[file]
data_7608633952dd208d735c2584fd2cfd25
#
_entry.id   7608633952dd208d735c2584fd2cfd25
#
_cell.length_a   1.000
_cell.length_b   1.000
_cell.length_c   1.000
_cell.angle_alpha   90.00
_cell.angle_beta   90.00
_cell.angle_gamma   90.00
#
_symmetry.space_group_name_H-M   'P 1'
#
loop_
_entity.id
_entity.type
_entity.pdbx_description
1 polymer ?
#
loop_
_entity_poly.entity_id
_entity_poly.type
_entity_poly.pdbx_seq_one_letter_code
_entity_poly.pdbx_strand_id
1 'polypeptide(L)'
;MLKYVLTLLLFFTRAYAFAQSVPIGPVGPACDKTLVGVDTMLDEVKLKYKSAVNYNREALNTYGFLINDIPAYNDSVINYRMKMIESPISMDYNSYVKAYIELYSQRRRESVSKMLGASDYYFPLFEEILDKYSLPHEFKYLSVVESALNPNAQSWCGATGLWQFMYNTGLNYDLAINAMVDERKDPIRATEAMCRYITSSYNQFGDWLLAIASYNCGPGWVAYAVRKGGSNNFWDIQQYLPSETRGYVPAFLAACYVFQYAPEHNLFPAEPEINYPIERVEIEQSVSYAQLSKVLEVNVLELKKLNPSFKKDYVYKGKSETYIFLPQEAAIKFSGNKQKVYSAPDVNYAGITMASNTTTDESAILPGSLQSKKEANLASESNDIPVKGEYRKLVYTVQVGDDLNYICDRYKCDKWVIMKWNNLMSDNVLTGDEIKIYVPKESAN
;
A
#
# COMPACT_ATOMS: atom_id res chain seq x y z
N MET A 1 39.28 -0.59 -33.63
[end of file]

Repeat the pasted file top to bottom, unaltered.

data_7608633952dd208d735c2584fd2cfd25
#
_entry.id   7608633952dd208d735c2584fd2cfd25
#
_cell.length_a   1.000
_cell.length_b   1.000
_cell.length_c   1.000
_cell.angle_alpha   90.00
_cell.angle_beta   90.00
_cell.angle_gamma   90.00
#
_symmetry.space_group_name_H-M   'P 1'
#
loop_
_entity.id
_entity.type
_entity.pdbx_description
1 polymer ?
#
loop_
_entity_poly.entity_id
_entity_poly.type
_entity_poly.pdbx_seq_one_letter_code
_entity_poly.pdbx_strand_id
1 'polypeptide(L)'
;MLKYVLTLLLFFTRAYAFAQSVPIGPVGPACDKTLVGVDTMLDEVKLKYKSAVNYNREALNTYGFLINDIPAYNDSVINYRMKMIESPISMDYNSYVKAYIELYSQRRRESVSKMLGASDYYFPLFEEILDKYSLPHEFKYLSVVESALNPNAQSWCGATGLWQFMYNTGLNYDLAINAMVDERKDPIRATEAMCRYITSSYNQFGDWLLAIASYNCGPGWVAYAVRKGGSNNFWDIQQYLPSETRGYVPAFLAACYVFQYAPEHNLFPAEPEINYPIERVEIEQSVSYAQLSKVLEVNVLELKKLNPSFKKDYVYKGKSETYIFLPQEAAIKFSGNKQKVYSAPDVNYAGITMASNTTTDESAILPGSLQSKKEANLASESNDIPVKGEYRKLVYTVQVGDDLNYICDRYKCDKWVIMKWNNLMSDNVLTGDEIKIYVPKESAN
;
A
#
# COMPACT_ATOMS: atom_id res chain seq x y z
N MET A 1 39.28 -0.59 -33.63